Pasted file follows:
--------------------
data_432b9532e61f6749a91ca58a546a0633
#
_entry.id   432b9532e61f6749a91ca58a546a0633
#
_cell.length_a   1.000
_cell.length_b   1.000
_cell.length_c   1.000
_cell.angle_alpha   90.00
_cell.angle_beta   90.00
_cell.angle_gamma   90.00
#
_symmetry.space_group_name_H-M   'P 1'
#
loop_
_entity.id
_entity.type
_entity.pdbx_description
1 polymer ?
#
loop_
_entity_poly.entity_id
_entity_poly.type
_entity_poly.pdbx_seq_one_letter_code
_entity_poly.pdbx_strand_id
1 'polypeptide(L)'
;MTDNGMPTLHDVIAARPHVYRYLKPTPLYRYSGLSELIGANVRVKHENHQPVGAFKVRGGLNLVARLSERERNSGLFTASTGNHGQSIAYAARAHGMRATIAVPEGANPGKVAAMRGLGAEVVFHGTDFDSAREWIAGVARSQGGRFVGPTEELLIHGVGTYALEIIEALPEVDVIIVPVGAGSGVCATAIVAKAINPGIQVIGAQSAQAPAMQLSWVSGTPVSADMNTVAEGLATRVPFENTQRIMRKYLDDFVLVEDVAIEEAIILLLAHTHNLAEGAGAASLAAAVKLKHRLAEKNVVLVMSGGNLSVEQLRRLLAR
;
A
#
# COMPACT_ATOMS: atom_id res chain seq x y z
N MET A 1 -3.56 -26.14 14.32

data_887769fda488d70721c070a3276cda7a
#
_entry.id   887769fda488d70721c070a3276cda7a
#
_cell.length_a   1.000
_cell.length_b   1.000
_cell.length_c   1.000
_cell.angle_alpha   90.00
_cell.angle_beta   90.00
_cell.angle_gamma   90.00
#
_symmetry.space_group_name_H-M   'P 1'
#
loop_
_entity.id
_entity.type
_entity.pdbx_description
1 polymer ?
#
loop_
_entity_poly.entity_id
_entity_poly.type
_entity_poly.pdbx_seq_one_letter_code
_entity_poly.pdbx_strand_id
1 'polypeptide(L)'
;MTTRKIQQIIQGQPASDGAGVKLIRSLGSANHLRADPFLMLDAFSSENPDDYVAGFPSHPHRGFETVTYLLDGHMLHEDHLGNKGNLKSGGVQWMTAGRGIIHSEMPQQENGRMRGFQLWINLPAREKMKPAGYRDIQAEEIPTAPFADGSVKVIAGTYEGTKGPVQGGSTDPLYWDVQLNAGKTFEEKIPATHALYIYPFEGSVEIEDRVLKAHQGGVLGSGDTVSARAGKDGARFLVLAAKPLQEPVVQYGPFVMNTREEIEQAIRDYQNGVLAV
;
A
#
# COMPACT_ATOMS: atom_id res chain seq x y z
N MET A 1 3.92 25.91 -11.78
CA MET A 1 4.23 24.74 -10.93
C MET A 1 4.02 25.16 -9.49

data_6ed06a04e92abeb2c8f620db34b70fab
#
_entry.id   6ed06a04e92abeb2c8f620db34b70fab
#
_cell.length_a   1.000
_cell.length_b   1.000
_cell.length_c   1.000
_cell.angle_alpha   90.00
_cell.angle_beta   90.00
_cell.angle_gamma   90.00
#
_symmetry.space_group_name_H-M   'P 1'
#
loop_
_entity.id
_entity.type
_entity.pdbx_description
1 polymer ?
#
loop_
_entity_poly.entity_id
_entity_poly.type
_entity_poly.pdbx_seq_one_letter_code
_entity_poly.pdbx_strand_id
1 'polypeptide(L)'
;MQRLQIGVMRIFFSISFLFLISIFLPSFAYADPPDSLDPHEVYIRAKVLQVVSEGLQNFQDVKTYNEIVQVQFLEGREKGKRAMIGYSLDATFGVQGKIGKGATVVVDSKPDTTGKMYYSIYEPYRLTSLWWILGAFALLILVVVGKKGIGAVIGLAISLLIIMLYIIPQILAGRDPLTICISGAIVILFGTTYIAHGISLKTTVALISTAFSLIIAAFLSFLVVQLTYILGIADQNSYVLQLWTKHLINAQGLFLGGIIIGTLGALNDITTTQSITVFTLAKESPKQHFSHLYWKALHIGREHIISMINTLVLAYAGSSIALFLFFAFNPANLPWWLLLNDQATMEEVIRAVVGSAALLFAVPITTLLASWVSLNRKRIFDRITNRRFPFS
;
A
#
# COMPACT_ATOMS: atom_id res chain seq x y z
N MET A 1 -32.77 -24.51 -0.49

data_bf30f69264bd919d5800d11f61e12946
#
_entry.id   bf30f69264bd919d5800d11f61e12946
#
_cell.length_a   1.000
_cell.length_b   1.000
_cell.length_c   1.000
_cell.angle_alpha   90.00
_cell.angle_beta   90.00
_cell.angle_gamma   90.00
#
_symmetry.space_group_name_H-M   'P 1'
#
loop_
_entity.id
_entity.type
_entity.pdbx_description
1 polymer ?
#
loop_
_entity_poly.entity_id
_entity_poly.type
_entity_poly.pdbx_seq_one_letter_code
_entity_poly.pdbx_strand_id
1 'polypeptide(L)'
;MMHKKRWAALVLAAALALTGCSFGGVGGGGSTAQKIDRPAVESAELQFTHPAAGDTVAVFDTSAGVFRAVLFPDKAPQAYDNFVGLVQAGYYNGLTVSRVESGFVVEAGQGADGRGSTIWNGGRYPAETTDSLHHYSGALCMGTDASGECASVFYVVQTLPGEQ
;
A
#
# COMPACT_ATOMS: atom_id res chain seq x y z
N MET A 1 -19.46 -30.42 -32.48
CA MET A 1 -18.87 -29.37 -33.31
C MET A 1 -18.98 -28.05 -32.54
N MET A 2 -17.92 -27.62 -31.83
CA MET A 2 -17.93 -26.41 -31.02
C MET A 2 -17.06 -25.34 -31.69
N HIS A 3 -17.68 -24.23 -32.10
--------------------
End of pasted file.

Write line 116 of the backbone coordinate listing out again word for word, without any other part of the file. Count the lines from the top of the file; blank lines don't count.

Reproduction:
_entity_poly.entity_id